|Zofia Majka (center), wife of the Polish ambassador to South Korea, along with other wives of foreign envoys, take part in a cake-cutting ceremony at a reception celebrating Poland’s Constitution Day in Seoul on May 15. (Polish Embassy)|
Marek Sawicki, Poland’s minister of agriculture and rural development, joined the event in Seoul to commemorate Poland’s first constitution, which came into being on May 3, 1791. The constitution was also the first in Europe and second in the world, after the United States constitution which was ratified in 1787.
Poland-Korea relations were upgraded to a “strategic partnership” when President Park Geun-hye met Polish President Bronislaw Komorowski last year on Oct. 22 during his visit to Seoul.
But the relationship has a much longer history, which Vice Minister of Foreign Affairs Cho Tae-yul underscored in his welcome remarks during the reception.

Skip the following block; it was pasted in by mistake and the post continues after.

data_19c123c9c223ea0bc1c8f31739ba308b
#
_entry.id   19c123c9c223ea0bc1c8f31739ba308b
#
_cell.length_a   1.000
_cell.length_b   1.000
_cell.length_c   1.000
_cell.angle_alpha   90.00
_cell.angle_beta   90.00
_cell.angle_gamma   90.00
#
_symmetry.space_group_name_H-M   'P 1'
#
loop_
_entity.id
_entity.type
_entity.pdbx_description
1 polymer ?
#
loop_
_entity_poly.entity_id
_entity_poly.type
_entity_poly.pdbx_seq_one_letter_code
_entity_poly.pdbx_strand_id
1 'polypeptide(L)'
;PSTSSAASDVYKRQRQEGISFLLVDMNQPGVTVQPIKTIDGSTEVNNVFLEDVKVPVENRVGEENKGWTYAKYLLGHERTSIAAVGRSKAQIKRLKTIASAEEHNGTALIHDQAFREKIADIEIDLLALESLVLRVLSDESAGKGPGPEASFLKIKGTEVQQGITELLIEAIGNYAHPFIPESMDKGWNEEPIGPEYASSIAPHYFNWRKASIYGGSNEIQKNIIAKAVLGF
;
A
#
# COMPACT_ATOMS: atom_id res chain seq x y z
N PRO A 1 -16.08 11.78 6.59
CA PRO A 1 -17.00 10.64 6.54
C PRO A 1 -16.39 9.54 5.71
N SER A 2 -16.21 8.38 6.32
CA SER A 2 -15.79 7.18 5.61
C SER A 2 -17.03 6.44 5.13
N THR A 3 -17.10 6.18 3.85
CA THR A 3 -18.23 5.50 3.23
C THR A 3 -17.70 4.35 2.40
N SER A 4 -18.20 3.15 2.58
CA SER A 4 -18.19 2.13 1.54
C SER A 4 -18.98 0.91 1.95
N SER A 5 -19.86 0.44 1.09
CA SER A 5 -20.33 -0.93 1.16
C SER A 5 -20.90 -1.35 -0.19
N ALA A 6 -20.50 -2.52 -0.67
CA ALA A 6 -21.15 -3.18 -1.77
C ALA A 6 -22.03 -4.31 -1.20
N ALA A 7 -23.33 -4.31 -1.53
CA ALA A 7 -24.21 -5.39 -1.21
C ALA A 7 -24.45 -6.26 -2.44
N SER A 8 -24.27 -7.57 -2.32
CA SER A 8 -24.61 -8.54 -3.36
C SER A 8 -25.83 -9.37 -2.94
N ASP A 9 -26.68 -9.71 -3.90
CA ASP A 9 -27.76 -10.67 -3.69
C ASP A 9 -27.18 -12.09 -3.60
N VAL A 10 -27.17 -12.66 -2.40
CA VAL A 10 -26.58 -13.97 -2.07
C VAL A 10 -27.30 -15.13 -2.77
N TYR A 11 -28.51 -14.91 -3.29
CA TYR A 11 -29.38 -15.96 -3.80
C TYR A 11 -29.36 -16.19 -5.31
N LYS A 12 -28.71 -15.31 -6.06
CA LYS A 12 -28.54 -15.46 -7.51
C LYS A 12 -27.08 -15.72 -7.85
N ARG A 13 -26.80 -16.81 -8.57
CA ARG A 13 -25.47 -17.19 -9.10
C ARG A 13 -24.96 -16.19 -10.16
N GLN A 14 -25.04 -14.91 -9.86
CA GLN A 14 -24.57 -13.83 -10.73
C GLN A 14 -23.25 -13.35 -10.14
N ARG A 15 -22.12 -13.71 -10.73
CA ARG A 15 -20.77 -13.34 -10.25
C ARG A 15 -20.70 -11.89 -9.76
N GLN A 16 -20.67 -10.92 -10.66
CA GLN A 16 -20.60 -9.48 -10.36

“Poland made great contributions to the peace and stability on the Korean Peninsula for the past 60 years as a member of the Neutral Nations Supervisory Commission (NNSC),” Cho said.
Polish Ambassador Majka said that the constitution helped inform the essence of Polish identity, guiding his country through wars, social turbulence, and 123 years in which Poland was wiped off the map. The ambassador also lauded the Polish economy during the reception.
“Polish exports have increased tenfold. During the last 10 years alone, Poland’s GDP skyrocketed, increasing by nearly 50 percent. From 2008-2013, during the depth of the global financial crisis, our economy grew by 20 percent, by far the best result in the European Union,” Majka said.